• Buy the best equipment and supplies your budget allows. Buying cheap will make you feel prepared but may give you a shock when you go to use any of it. Cheap equipment breaks easily — how will you repair or replace in an emergency? Cheap food may spoil rapidly or worse yet taste horrid. That bargain soap may smell disgusting.
  • Think location, location, location. Many preppers want a “Bug Out Location” (BOL) but if you buy one, will you be able to get there in a reasonable and safe, timely manner? What type of BOV (Bug Out Vehicle) will you use? Maybe like our family, you can’t afford a secondary location. Consider your present one carefully. Moving to a new place isn’t always possible either due to family or financial constraints. Think instead of what you need to do to this one to make it better for your family prepping. Research if your present location allows you  to have chickens for example. Maybe your HOA restricts this even if the local ordinances do not. Be informed. Some communities will try to discourage you even if the law allows it. Know your rights ahead of time. Collecting rainwater in some places is against the law. How deep you can drill for a well is often regulated also. You will find that even gardens are falling under some legislation now and zoning regulations. Be informed and have the homework done if you need to defend yourself!
  • Make yourself lists. Determine what your family needs and wants depending on the type of preparing you want to do.Certainly stocking 3 days worth of food and water is practical no matter what. But then are you preparing for a power grid failure – or maybe you think we face certain economic collapse. Are you concerned over terrorist attacks or a pandemic? In any event make a list of what you would need to meet the threat you are worried over. Perhaps you like ourselves are considering being generally prepared as the best scenario. Consider also how many you need to prep for and who they are. This will lead to an important suggestion for today.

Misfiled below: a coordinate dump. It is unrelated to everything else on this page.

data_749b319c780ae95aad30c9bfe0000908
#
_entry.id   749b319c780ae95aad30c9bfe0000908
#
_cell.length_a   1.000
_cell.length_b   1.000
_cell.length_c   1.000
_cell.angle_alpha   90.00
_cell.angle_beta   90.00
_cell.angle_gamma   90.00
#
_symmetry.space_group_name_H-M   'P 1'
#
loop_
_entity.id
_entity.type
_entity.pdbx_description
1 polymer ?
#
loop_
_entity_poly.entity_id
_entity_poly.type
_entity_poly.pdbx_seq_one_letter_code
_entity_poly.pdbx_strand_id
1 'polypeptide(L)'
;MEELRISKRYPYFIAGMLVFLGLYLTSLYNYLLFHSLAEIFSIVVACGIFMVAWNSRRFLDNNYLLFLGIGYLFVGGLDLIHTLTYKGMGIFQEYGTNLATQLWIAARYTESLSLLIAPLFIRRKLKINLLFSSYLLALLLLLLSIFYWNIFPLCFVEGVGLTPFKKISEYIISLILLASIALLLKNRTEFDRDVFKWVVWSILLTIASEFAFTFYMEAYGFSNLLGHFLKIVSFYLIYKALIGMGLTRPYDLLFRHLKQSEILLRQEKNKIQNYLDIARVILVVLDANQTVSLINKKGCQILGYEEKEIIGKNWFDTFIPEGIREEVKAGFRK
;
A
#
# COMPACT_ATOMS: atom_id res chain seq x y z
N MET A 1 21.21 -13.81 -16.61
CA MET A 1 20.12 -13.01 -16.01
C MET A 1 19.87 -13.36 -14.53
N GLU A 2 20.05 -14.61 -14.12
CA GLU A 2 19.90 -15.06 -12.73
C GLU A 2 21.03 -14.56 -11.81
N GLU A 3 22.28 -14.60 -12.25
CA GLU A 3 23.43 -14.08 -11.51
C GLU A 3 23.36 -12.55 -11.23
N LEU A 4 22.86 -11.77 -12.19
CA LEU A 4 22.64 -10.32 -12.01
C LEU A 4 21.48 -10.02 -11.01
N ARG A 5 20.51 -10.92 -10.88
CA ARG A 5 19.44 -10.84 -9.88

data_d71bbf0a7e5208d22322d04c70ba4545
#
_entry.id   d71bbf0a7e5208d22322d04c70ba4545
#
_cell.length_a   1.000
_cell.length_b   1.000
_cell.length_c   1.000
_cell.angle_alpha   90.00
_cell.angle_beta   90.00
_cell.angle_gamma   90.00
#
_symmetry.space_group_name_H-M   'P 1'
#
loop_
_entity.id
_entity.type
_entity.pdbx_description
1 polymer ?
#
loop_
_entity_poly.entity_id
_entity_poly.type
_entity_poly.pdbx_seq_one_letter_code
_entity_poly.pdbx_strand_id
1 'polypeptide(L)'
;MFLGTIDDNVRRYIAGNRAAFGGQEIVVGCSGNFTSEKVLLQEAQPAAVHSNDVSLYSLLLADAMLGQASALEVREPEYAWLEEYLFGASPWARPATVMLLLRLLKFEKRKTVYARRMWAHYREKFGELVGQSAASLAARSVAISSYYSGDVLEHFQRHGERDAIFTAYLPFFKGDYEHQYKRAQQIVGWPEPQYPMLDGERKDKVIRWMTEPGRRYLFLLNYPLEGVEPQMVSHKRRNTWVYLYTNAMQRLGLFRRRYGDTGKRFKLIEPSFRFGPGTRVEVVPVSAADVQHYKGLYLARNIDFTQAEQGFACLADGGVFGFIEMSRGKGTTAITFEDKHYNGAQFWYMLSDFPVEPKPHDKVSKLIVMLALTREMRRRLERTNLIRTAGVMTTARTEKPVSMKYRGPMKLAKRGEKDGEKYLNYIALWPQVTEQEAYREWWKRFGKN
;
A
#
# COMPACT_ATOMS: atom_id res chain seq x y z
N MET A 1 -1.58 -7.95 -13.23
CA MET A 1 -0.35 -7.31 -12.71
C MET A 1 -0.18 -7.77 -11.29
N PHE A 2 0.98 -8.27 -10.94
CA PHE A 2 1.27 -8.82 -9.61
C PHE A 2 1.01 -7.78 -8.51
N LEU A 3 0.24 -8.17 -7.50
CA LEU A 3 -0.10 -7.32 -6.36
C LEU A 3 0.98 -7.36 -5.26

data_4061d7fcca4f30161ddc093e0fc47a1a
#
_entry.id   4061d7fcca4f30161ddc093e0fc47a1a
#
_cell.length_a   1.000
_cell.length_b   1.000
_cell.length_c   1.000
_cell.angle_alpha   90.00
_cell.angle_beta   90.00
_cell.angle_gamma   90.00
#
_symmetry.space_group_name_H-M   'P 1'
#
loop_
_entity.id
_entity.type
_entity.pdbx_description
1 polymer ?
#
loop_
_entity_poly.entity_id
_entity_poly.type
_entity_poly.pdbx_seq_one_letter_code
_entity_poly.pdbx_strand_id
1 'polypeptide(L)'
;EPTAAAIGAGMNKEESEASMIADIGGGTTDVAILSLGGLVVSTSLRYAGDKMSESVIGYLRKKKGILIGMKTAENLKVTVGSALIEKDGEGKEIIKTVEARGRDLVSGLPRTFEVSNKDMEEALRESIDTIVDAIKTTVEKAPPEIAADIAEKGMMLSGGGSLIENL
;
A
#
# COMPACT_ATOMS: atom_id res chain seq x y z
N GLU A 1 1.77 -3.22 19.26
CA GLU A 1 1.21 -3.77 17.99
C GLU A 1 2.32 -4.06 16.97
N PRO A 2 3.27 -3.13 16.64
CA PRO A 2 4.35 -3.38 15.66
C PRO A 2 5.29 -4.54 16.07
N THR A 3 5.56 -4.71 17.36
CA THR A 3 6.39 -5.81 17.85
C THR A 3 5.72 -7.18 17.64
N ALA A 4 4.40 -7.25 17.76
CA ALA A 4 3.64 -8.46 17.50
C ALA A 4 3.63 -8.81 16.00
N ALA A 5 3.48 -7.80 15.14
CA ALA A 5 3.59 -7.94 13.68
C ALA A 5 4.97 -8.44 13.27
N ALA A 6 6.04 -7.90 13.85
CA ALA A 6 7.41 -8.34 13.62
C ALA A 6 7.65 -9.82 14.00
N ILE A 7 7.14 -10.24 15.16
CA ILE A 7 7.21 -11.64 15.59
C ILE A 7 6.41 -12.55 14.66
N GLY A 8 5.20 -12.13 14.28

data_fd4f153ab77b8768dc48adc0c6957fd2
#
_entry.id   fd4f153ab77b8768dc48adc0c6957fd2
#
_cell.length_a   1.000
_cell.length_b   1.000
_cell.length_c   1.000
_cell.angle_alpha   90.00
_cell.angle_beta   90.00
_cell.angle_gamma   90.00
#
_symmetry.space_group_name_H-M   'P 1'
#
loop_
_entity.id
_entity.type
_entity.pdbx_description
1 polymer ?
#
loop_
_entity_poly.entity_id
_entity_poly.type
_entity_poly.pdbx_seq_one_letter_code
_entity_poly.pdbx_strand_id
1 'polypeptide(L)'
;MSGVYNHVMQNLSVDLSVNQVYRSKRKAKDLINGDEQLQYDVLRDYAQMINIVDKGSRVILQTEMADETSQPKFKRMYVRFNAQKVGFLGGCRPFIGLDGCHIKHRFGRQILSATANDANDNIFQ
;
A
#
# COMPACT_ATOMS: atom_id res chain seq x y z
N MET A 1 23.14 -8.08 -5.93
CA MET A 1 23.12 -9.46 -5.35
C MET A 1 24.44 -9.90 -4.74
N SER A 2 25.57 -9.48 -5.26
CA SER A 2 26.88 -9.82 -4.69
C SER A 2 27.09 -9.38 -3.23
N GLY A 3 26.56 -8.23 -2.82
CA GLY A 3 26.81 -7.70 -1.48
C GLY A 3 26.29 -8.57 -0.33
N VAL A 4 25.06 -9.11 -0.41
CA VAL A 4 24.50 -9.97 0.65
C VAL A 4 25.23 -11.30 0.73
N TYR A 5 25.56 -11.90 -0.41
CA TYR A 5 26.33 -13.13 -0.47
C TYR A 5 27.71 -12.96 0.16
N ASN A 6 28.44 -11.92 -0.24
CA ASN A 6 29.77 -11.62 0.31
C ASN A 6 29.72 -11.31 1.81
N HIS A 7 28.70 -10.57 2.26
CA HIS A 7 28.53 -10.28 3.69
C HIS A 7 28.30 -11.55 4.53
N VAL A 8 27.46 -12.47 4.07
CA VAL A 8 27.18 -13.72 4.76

• This is a biggie and I’ve made it too! Be careful who knows what about your preps. Telling someone casually you plan to start prepping may seem harmless but it isn’t. First people will naturally ask you questions and then voice opinions you probably don’t want to deal with. It can become an ugly political hot potato depending on what your reasons for prepping are. Most of the people around me know I raise chickens and rabbits. They may even know I believe in storing extra food. Yet I also believe it is important to not let everyone know everything about what I do or have. Even though I post here and on other forums, no one will ever know totally everything about me. Some may suspect I have a lot more — and they could also be very wrong in making those assumptions. As I have said before, I am not one who is a fan of tin foil conspiracies and I do not advocate violence so many assumptions would be foolish to jump to about me. But the reality is that people do make those assumptions so you want to be circumspect about what you do or do not do. As my son often jests, “Hey I don’t have to prep. When stuff happens, I’m coming here for your stuff!” Sadly that is truth for many others! So remember many of those will be happy to come to your house too!
  • While organizing and researching, make notebooks. You will come across more information at times than you can handle. That’s okay. Simply save it for another day so you can study in leisure. Buy books when you can afford to. E-Books are great — I have a ton too but hard copies are good for referring to when working on a project. Watch for them at garage sales and flea markets — there can be some great bargains!
  • Last but certainly not least is the suggestion to not stress, don’t become overwhelmed by all of this. Have fun with it. Make this into family projects and fun nights. No, I am not referring to emergency drills on the front lawn in hazard suits and gas masks! But building our chicken coop and watching the chicks grow has been fun for all of us from the grandchildren to the great grandparents! Our learning curves on gardens also have been fun. As we go about all of this it has given us time to listen to the older generation recount stories of how it used to be for their families. We have learned so much from them in the process. Stick to the budget for your family so that you avoid stress of making more debt. The goal is to be more self-sustaining and prepared. Don’t become someone who needs a bailout!